Unformatted text preview: mask will be used repeatedly to encrypt messages with the same keys. Then, XOR the plaintext message with the mask. Finally, encrypt the XORed plaintext with the algorithm and K2 in ECB mode. This mode has not been analyzed outside the paper in which it was proposed. Clearly it is at least as strong as a single ECB encryption and may be as strong as two passes with the algorithm. Possibly, a cryptanalyst could search for the two keys independently, if several known plaintext files are encrypted with the same key. To thwart analysis of identical blocks in the same positions of different messages, you can add an IV. Unlike an IV in any other mode, here the IV is XORed with every block of the message before ECB encryption. Matt Blaze designed this mode for his UNIX Cryptographic File System (CFS). It is a nice mode because the latency is only one encryption in ECB mode; the mask can be generated once and stored. In CFS, DES is the block algorithm. xDESi
In [1644,1645], DES is used as a building block for a series of block algorithms with both larger key sizes and larger block sizes. These constructions do not depend on DES in any way and can be used with any block algorithm. The first, xDES1, is simply a Luby-Rackoff construction with the block cipher as the underlying function (see Section 14.11). The block size is twice the size of the underlying block cipher and the key size is three times the size of the underlying block cipher. In each of 3 rounds, encrypt the right half with the block algorithm and one of the keys, XOR the result with the left half, and swap the two halves. This is faster than conventional triple encryption, since three encryptions encrypt a block twice as large as the underlying algorithm. But there is also a simple meet-in-the-middle attack that finds the key with a table the size of 2k, where k is the key size of the underlying algorithm. Encrypt the right half of a plaintext block with all possible values of K1, XOR the left half of the plaintext, and store these values in a table. Then, encrypt the right half of the ciphertext with all possible values of K3 and look for a match in the table. If you find one, t...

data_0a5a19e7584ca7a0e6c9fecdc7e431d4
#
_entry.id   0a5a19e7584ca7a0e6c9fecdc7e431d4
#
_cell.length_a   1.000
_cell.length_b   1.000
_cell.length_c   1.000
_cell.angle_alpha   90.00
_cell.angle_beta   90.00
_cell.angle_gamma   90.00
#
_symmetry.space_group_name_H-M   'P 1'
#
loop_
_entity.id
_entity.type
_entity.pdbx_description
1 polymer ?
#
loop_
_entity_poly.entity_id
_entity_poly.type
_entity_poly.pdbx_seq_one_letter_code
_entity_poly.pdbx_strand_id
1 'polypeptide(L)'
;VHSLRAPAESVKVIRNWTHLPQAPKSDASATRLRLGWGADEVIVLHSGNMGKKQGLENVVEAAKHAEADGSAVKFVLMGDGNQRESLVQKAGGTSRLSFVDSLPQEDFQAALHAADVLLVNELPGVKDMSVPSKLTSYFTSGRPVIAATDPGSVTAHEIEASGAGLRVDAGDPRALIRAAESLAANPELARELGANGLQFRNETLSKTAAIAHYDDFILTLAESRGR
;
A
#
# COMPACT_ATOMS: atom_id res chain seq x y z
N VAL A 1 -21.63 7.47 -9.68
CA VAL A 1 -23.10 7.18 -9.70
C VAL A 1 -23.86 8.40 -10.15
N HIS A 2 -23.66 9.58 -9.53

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- Fall '10
- Cryptography, Bruce Schneier, Applied Cryptography, EarthWeb, Search Search Tips